The New York Times’ Brad Stone is reporting that U.S. Federal District Court Judge Marilyn Hall Patel has ruled against RealNetworks in the lawsuit filed by the movie studios against RealDVD, its software for copying DVDs to your hard drive. Judge Patel granted the studios a preliminary injunction against Real selling the software, which seems like kind of a formality given that she stopped Real from selling it almost as soon as it went on sale last September.
RealDVD isn’t a tool for pirates. Actually, it adds an extra layer of copy protection to prevent you from doing anything except copying a movie to one hard drive for viewing on one computer at a time. (You can’t even put the movies on a shared drive to watch them from multiple computers on one network.) The court is apparently inclined to look askance at even a fundamentally hobbled (albeit easy-to-use) DVD copier.
Meanwhile, tools like Handbrake let large numbers of people copy DVDs without any of RealDVD’s measures against sharing the digital copies with friends or tossing them onto BitTorrent for the world to download. I also remain unclear on why Telestream’s Drive-in–which is, basically, a Mac version of RealDVD except that it also comes in a multi-user version–is still around when RealDVD is apparently too dangerous to be let onto the market while Real waits for a final ruling. Maybe it has something to do with RealNetworks being a relatively large company that might actually succeed in getting ordinary folks to use its software?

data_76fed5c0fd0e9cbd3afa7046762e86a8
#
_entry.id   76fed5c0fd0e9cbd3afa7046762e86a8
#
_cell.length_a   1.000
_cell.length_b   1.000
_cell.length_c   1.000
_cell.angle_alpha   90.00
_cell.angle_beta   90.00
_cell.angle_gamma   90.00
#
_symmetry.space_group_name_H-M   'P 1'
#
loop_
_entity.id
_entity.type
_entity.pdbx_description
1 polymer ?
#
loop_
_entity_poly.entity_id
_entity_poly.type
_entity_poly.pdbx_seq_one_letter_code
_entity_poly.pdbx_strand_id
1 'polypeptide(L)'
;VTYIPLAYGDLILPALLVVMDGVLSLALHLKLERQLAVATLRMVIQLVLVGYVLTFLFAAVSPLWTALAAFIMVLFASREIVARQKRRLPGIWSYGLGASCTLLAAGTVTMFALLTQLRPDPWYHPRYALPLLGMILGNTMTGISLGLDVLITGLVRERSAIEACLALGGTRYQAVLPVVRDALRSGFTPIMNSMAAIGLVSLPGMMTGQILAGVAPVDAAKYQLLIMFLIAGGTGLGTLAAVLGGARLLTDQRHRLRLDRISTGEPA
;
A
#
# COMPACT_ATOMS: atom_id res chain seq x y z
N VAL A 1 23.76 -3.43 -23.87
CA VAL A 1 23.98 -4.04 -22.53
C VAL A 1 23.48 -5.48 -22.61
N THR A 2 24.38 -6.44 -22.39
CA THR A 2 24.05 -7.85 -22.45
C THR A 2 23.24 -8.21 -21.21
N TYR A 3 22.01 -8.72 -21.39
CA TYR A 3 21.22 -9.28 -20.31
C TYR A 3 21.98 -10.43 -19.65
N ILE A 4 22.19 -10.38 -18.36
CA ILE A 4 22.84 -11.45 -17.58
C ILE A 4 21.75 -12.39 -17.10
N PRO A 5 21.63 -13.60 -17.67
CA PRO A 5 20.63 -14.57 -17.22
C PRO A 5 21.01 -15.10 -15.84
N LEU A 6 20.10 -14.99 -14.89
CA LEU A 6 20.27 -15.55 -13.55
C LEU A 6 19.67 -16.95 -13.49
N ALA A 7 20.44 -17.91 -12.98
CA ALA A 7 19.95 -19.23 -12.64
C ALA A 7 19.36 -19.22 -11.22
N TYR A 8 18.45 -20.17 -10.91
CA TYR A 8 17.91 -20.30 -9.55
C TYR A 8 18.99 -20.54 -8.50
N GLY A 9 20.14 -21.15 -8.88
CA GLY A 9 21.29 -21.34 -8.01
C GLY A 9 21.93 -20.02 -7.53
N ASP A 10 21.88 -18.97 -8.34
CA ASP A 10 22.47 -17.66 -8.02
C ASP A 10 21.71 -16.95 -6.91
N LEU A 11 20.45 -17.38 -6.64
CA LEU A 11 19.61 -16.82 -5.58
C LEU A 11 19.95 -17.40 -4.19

Meanwhile, the RealDVD site lives on in forlorn limbo, complete with a woman gamely smiling on the home page and a guided tour of the product. The site says the app is “temporarily unavailable” and that Real “will continue to work diligently to provide you with software that allows you to make a legal copy of your DVDs for your own use.” I hope that means that the company will soldier on with both this case and the countersuit it filed against six Hollywood studios on antitrust grounds. Whether or not you ever use RealDVD–or even if its limitations would drive you a little bonkers–any victories it scored in court would be great news for consumers. And if it loses, the message will be that there are absolutely no circumstances under which law-abiding consumers can make a copy of a DVD they’ve paid for in order to enjoy it in a new way.